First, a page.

Skip to content

Gulf real estate sector downgraded to negative by ratings agency

Over supply, tight liquidity and weak demand are the main factors that have lead to the rating, according to a new report.

Access to finance has become more difficult since September 2008, the ratings agency said and this has been exacerbated by the liquidity crunch. On top of poor investor sentiment has pushed speculative buyers out of the market.

The report indicates that credit conditions in the real estate industry are not likely to improve much in the next 12 to 18 months.

'Although drivers of demand vary considerably among the Gulf Cooperation Council (GCC) countries, residential and commercial real estate are under pressure due to lower demand, lack of funding, worsening consumer sentiment and risk of over-supply,' the report said.

The ratings agency also blamed population contraction due to widespread job losses among expatriate workers for its bearish outlook on property in the Gulf region.

'Furthermore, long term population growth rates, in excess of 5% for most countries in the region, are no longer realistic in the short term and may become negative over the coming quarters as investments in commercial activities, including foreign direct investments, are drying up,' the report added.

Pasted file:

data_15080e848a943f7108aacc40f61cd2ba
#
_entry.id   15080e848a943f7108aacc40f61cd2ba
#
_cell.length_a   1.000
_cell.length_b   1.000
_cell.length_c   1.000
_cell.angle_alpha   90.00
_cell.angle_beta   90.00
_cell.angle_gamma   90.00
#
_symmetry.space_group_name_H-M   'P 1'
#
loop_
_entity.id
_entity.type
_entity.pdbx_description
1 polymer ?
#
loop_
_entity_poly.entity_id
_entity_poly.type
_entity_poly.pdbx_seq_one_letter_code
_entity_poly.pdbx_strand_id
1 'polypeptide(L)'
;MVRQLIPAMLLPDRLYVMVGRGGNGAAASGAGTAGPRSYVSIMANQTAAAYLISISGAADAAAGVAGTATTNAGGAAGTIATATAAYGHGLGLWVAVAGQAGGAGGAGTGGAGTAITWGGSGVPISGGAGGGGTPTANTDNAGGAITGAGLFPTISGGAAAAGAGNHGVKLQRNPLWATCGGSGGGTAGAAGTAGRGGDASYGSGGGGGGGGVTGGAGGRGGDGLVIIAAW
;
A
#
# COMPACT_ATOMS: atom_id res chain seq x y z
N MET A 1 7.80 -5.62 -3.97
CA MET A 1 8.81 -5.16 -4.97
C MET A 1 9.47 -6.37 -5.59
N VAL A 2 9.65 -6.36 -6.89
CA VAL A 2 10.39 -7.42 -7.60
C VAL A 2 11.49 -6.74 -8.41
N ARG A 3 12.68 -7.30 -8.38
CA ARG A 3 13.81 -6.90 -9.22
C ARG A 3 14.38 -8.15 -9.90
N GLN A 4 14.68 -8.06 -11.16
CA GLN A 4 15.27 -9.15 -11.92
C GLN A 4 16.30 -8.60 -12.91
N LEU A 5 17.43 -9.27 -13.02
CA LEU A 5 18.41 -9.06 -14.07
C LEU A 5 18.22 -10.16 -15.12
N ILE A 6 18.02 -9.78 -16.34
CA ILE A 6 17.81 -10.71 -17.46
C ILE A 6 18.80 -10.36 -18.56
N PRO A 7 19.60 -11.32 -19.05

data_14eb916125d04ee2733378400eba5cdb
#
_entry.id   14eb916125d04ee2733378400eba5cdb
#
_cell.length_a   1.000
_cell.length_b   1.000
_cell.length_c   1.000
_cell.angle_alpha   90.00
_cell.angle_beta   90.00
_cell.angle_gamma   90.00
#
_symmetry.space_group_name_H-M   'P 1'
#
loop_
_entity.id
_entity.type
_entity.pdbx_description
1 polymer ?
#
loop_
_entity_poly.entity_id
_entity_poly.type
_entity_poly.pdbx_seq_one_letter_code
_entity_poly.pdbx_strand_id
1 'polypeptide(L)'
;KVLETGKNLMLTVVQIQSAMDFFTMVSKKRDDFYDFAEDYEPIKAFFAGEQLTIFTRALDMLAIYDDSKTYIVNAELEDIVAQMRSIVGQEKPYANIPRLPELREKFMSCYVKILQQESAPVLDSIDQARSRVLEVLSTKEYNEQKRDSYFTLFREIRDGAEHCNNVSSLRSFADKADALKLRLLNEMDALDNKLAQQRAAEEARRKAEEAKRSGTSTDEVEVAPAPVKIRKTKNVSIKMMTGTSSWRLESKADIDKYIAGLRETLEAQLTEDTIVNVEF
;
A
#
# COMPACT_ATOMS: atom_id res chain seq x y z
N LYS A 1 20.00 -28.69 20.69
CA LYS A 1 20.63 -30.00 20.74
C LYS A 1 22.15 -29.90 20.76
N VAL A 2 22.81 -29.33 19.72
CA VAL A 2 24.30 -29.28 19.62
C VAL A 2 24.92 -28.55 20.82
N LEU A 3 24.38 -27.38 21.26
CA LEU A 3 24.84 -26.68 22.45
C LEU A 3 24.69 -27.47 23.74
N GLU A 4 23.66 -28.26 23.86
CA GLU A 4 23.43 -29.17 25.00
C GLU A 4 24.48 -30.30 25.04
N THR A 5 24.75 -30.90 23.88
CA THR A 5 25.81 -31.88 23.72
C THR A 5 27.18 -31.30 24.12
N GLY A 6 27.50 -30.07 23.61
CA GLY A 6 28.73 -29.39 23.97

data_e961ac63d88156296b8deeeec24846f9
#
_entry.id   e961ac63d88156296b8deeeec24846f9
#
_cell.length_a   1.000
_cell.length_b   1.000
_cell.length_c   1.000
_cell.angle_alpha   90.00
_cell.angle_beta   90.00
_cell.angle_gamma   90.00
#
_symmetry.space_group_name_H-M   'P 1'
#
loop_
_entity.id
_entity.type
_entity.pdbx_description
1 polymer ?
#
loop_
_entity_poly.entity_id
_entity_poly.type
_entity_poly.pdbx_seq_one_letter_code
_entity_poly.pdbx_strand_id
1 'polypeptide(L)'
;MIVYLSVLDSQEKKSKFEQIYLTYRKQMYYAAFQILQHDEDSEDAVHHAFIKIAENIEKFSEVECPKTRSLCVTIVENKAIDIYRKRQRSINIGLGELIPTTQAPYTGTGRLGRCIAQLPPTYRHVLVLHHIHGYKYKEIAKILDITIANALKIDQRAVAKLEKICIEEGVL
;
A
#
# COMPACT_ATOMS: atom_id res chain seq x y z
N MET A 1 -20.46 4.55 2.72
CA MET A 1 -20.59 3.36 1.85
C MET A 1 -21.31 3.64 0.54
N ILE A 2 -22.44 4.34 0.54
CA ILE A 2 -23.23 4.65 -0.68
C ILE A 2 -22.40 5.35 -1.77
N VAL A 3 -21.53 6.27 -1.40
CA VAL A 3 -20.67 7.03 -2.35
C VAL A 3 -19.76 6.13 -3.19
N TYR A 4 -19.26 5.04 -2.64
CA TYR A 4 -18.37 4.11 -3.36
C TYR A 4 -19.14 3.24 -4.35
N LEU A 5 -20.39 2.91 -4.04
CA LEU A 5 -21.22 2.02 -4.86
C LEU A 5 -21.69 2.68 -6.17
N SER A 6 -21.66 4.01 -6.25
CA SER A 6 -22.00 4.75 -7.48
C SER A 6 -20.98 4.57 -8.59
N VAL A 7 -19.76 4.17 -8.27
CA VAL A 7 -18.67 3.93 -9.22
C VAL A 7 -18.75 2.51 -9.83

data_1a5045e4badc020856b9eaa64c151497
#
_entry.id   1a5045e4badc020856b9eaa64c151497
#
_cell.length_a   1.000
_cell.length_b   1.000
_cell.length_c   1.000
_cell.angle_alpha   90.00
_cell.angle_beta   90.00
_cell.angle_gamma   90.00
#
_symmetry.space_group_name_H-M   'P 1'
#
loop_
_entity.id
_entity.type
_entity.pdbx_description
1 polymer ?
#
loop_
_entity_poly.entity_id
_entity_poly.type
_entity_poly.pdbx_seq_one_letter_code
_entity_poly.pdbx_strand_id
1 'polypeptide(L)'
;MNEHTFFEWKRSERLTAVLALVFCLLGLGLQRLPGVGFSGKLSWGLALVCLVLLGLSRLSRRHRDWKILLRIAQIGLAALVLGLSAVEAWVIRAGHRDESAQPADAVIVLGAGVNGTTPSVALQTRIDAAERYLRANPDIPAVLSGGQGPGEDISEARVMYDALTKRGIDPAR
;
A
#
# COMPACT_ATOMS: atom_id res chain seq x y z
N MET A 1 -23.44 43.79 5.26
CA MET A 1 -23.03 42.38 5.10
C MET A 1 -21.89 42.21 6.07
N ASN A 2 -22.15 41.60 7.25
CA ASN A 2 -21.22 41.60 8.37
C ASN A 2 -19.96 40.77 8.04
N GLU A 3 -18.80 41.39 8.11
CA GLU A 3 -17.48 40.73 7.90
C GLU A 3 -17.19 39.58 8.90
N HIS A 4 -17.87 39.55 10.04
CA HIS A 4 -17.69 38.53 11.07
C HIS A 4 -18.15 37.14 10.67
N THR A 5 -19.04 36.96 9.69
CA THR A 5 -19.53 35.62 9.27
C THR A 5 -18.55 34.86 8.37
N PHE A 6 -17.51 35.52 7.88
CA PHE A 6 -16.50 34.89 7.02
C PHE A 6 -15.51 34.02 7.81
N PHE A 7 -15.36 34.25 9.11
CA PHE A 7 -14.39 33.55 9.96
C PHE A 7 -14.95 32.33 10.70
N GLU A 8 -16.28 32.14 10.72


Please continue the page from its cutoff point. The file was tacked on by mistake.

Moody's also said that refinancing would be a problem for companies with 'uncommitted short term bank lines'.

But Saudi Arabia is one exception to its negative rating for Gulf real estate due to a growing local population fuelling demand for housing, Moody's pointed out.

The report concluded that there are some signs of optimism especially the high level of support the real estate sector is receiving in the form of financial bailouts and stimulus packages from governments.